The Wharf Village Hall was built in 1931 by George Townley of West Haddon, and presented by him to the people of the Wharf. The official opening took place on Monday 3 August 1931 with Captain Gerald Soames doing the honours. Gerald then opened the celebratory fete in the grounds of Surney Farm, lent by Mr and Mrs Ashby. The Long Buckby Band headed a procession which included the fancy dress competitors and the Queen of the Carnival, Miss Edie Thresher. There was a sports event, produce stalls, and fairground games, a whist drive, skittles, and even fortune teller Mrs Hunter of Daventry. (Northampton Mercury 1931 Friday 7 August)
Surprisingly though, as soon as the Hall was officially opened, it was locked up again. For over 15 months it remained closed and of no use to the residents.
Apparently the reason the hall has never been thrown open for the use of the villagers for whom it was built, is that the trustees considered the expense would be too great for such a small place….
…The cost of running the hall is not very high, but it is the initial outlay which has provided the committee with its greatest problem. There is little furniture in the hall, and no crockery or other utensils necessary for refreshment purposes. These would have to be obtained and water would also have to be laid on.Northampton Mercury 1932 Friday 4 November
Reverend F P Thornton, Captain Coe, Mrs Boyes, Mrs F Dickens, Mr A Tooby, Mr W Sanders, Mr A Corbett and Mr E Warner formed a committee to persuade the trustees to hand over the workings of the hall to them. They planned to rent the hall out to the Women’s Social Circle, a Men’s Club, and various juvenile organisations in order to fund the upkeep of the building. They also intended to organise whist drives, dances, and socials but there was a potential problem in that a clause in the deeds may prohibit card games.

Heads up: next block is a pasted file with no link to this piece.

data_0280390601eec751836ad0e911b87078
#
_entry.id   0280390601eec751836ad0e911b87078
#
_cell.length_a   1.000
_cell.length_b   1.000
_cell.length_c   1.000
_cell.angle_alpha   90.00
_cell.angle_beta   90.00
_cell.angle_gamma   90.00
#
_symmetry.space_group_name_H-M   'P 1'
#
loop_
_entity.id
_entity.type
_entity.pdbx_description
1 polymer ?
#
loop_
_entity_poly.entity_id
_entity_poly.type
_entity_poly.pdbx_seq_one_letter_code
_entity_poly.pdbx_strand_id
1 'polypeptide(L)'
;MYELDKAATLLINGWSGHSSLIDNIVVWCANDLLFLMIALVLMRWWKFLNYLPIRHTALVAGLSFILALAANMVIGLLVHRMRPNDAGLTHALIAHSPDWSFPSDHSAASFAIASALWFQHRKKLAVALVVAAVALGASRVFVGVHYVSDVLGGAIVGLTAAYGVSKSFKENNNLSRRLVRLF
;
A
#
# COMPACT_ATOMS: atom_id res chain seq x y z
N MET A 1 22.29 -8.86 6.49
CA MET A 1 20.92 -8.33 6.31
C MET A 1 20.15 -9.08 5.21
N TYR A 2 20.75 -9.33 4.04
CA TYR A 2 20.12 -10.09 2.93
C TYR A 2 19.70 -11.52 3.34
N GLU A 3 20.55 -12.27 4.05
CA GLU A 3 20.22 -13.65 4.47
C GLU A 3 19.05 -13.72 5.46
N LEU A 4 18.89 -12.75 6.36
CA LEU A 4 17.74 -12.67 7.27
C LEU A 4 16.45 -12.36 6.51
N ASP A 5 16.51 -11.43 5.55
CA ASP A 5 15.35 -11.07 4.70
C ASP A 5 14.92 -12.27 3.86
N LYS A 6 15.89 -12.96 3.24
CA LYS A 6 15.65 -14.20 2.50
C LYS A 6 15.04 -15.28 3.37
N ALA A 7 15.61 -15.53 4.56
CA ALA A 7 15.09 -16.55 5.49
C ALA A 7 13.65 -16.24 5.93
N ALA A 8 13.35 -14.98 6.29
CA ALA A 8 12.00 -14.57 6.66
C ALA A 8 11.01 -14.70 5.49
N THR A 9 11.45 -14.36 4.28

By 1933 the committee was in charge of the hall and there was a Braunston British Legion Concert Party held in May to raise funds to aid the Hall. The potential whist drive problem was solved and there were many whist drives and dances held over the years, raising funds for several different causes. The people of the Wharf seemed to like a good social event with several held every year. Money was raised for the upkeep of the Hall and for the annual children’s Christmas party, the Wharf Boys Club and Cricket Club. They also fundraised for Northampton General Hospital and the Hospital of St Cross in Rugby.
As the Second World War progressed, fundraising efforts reflected that with money being given to the Long Buckby British Legion, the wool fund for HM Armed Forces, and the Prisoners of War Fund.
Since the Hall reopened at the start of 1933 it has been an integral part of the Wharf community, providing entertainment and social events, allowing residents to come together, and raising a considerable sum of money over the years for a variety of local causes. Even now, the Village Hall is managed by local residents and is a registered charity.